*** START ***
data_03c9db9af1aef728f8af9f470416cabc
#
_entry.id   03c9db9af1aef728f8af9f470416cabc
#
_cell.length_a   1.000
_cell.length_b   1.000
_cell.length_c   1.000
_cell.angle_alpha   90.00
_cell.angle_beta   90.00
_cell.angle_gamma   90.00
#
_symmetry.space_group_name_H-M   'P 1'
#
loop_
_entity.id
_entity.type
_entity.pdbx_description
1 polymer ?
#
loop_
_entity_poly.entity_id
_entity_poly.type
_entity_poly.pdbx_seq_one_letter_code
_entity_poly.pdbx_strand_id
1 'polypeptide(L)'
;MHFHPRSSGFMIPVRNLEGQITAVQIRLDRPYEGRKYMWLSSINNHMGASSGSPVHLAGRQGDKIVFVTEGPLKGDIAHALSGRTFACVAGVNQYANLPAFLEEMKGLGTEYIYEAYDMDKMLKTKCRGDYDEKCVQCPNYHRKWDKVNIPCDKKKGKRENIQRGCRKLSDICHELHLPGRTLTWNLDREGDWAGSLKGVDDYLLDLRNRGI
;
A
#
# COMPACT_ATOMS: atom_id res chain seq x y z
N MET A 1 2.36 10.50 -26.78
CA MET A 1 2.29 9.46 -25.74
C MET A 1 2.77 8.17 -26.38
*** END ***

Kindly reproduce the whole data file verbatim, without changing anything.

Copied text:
data_03c9db9af1aef728f8af9f470416cabc
#
_entry.id   03c9db9af1aef728f8af9f470416cabc
#
_cell.length_a   1.000
_cell.length_b   1.000
_cell.length_c   1.000
_cell.angle_alpha   90.00
_cell.angle_beta   90.00
_cell.angle_gamma   90.00
#
_symmetry.space_group_name_H-M   'P 1'
#
loop_
_entity.id
_entity.type
_entity.pdbx_description
1 polymer ?
#
loop_
_entity_poly.entity_id
_entity_poly.type
_entity_poly.pdbx_seq_one_letter_code
_entity_poly.pdbx_strand_id
1 'polypeptide(L)'
;MHFHPRSSGFMIPVRNLEGQITAVQIRLDRPYEGRKYMWLSSINNHMGASSGSPVHLAGRQGDKIVFVTEGPLKGDIAHALSGRTFACVAGVNQYANLPAFLEEMKGLGTEYIYEAYDMDKMLKTKCRGDYDEKCVQCPNYHRKWDKVNIPCDKKKGKRENIQRGCRKLSDICHELHLPGRTLTWNLDREGDWAGSLKGVDDYLLDLRNRGI
;
A
#
# COMPACT_ATOMS: atom_id res chain seq x y z
N MET A 1 2.36 10.50 -26.78
CA MET A 1 2.29 9.46 -25.74
C MET A 1 2.77 8.17 -26.38